Unmotivated: I can’t call into work today and say, ‘Sorry – I won’t be in this morning, I’m feeling a bit… unmotivated.’ It’s true though. I am. If – when – I do go to work today, I won’t be motivated to send that email, finish that project, or read Barbara’s fifth attempt at the story for page eight. She’s sending in awful drafts. “No, Barb, character vulnerability does not mean they need to be crying the whole time.” But we need to work with her because her husband prints the magazine.
If – when – I go to work today, I will read the new protocol twice, maybe more, because each time I get to the end of the last page I’ll realise I have no idea what I just read.
I’ll keep walking back and forth from my desk to the kettle.
I’ll offer to sharpen everyone’s pencils to look like I’m keeping busy.
I’ll lengthen my conversations with the janitor on the way back from the toilet just to waste time.
And if I do phone up and say I’m feeling unmotivated, they might ask me why. And then I’ll have to tell them.
“Oh… um… I was up late watching telly. And then my friend phoned from America. Actually, it’s quite funny, I was arguing with my boyfriend. It’s alright, really. I’m fine. Well, actually, I’m a bit hungover because after he hung up the phone on me I went to the pub round the corner. I had a glass of wine. Or two. I spoke to some people at the bar. They were kind. Their conversation was simple and I was quite enjoying it. So I stayed. I maybe got home at about four or five. I had eight missed calls from Jonathon. I didn’t phone back. I think I called my ex instead. I remember leaving a voicemail. But I did fall asleep. Eventually. I’m fine now. Just feeling a bit… unmotivated.”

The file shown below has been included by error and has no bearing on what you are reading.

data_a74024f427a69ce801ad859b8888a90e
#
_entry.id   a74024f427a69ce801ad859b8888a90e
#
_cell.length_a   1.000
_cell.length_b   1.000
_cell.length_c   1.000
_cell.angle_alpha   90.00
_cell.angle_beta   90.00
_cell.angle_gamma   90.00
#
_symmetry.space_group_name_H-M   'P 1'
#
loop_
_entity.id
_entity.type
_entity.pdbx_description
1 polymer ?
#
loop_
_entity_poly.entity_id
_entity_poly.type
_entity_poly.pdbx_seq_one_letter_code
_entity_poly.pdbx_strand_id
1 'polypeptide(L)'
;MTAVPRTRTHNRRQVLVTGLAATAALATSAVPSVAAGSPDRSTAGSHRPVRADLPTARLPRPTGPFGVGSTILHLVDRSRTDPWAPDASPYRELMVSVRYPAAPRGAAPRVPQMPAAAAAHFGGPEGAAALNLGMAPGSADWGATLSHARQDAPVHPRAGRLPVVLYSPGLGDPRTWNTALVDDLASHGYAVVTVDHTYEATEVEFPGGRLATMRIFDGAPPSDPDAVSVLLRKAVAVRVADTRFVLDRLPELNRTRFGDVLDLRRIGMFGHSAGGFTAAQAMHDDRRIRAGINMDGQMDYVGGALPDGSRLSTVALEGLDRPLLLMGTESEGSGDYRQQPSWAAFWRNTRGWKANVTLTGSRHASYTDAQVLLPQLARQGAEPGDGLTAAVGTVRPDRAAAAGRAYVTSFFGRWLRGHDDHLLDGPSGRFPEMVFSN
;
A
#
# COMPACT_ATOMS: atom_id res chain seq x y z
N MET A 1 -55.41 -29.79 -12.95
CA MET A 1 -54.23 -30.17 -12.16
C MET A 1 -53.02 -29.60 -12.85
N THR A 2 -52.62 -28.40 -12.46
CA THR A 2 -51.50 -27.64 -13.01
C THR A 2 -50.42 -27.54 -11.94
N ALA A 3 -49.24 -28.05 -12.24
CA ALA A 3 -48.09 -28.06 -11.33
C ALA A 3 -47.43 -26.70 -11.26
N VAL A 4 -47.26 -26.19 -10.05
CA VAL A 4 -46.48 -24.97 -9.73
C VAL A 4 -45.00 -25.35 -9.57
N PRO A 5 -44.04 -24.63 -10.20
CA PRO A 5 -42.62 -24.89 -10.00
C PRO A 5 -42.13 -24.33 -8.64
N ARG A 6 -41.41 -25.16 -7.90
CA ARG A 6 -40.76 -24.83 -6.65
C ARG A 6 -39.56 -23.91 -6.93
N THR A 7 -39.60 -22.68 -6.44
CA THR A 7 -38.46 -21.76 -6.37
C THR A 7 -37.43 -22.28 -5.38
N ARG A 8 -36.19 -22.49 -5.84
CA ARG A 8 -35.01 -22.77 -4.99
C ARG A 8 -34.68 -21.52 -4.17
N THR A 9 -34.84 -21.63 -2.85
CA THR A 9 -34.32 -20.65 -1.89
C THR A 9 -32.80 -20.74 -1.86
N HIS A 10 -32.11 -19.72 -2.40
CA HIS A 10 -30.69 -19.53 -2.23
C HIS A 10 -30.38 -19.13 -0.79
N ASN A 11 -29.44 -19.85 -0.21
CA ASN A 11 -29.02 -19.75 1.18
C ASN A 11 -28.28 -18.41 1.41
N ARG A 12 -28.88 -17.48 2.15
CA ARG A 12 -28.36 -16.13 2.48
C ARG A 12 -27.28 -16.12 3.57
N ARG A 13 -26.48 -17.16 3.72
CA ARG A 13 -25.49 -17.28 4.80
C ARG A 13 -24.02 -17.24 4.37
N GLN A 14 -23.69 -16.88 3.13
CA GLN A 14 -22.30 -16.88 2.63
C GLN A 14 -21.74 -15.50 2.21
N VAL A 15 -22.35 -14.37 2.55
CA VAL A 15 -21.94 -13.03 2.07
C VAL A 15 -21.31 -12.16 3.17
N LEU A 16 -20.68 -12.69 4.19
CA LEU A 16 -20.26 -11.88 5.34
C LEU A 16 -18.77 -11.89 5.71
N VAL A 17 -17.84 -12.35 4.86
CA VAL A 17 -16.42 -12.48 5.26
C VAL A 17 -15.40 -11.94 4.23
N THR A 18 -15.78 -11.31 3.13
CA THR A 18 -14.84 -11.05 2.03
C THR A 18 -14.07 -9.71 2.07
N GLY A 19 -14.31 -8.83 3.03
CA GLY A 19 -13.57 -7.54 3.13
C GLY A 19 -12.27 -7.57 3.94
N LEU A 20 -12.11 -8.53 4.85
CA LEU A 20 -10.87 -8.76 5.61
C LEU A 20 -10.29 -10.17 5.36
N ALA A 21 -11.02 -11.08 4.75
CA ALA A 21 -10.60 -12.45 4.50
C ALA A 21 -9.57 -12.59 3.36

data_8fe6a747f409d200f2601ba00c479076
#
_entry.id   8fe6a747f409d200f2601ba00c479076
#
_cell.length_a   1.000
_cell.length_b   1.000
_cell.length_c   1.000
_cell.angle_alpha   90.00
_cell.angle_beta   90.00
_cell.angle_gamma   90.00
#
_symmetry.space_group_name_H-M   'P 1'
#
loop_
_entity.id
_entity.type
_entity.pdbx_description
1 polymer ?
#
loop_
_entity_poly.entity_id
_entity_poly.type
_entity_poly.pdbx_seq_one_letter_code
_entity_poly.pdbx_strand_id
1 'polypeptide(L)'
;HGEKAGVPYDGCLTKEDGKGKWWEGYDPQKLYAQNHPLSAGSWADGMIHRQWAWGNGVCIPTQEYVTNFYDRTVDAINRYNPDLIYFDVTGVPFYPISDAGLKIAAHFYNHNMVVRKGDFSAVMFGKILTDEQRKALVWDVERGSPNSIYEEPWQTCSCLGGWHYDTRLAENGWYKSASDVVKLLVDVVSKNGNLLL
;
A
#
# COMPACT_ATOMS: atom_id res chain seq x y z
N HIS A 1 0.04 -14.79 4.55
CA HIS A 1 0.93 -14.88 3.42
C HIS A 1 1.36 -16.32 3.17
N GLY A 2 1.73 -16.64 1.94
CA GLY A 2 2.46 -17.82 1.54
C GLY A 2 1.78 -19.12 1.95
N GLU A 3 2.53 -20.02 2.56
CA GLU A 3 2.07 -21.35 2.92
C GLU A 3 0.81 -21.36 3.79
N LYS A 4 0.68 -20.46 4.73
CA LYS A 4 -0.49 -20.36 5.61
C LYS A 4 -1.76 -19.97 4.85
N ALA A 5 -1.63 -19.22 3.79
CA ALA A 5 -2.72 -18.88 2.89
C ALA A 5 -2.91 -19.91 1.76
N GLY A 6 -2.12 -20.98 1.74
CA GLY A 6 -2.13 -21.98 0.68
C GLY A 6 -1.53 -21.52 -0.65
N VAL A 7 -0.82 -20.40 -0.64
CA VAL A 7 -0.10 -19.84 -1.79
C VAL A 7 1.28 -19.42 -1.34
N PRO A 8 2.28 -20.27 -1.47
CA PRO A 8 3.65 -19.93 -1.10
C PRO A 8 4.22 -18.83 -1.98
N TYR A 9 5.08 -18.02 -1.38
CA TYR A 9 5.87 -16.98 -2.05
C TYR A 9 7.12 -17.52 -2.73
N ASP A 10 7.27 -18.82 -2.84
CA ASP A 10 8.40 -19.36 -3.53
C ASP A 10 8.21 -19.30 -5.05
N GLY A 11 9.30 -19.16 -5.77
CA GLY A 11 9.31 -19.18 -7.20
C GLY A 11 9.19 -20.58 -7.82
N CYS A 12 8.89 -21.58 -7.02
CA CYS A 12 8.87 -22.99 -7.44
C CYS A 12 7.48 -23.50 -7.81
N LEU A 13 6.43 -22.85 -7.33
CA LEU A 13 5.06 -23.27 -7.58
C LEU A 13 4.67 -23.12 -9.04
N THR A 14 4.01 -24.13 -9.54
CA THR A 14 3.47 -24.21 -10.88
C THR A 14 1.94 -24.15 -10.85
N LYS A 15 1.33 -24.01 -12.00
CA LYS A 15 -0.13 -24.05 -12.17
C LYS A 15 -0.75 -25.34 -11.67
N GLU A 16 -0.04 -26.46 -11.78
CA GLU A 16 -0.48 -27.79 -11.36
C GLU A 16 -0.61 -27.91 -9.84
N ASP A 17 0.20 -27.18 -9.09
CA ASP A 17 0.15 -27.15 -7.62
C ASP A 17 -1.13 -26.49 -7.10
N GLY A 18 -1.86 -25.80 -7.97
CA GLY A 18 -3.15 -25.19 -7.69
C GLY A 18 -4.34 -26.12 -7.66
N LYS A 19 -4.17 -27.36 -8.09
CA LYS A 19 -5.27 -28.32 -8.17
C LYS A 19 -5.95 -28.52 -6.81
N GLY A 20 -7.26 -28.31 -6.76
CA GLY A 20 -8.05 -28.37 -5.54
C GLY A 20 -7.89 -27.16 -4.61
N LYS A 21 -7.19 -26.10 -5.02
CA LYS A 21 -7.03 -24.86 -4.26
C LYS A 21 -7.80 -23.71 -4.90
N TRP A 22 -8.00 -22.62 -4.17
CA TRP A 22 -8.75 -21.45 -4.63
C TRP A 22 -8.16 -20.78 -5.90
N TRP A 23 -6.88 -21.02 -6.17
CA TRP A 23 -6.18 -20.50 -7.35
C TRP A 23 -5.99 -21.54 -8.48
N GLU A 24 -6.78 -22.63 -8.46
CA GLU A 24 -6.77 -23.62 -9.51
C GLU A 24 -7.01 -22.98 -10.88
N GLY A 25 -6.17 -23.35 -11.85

I couldn’t say that. They would whisper about me in the office all day and then the Ellen the Evil Editor would find out and call me back, getting my name wrong over the phone, to tell me maybe I should take some ‘personal time off’. We all know what that means – unpaid leave until I’m invited back. Which is likely to be never.
My dad says to stick it out for a few more years. But by then, I’ll have grey hair and wrinkles – maybe a bigger vocabulary – but I won’t be happy. And Jonathon will still not have proposed and Ellen will still not have noticed that not only do I work 40 hours a week at the office but I come home and read a couple hours every evening so I am at the same pace as everyone else.
So instead, I push the duvet off me, stretch until the bones crack, stand under a cold shower, have a strong coffee and get on the train.
I haven’t brushed my hair, I’m carrying bags under my eyes, I’m pretty sure I’m wearing the same thing as yesterday, I wander aimlessly about the office for an hour and nobody asks if I’m feeling okay.
This is the life.
(this is a fiction piece about my fear of working full time in a job I might not enjoy while social life and happiness falls away from me)
All artwork from http://www.ordinaryyoungman.com/ whose aim it is to capture the every day feelings happening inside young people.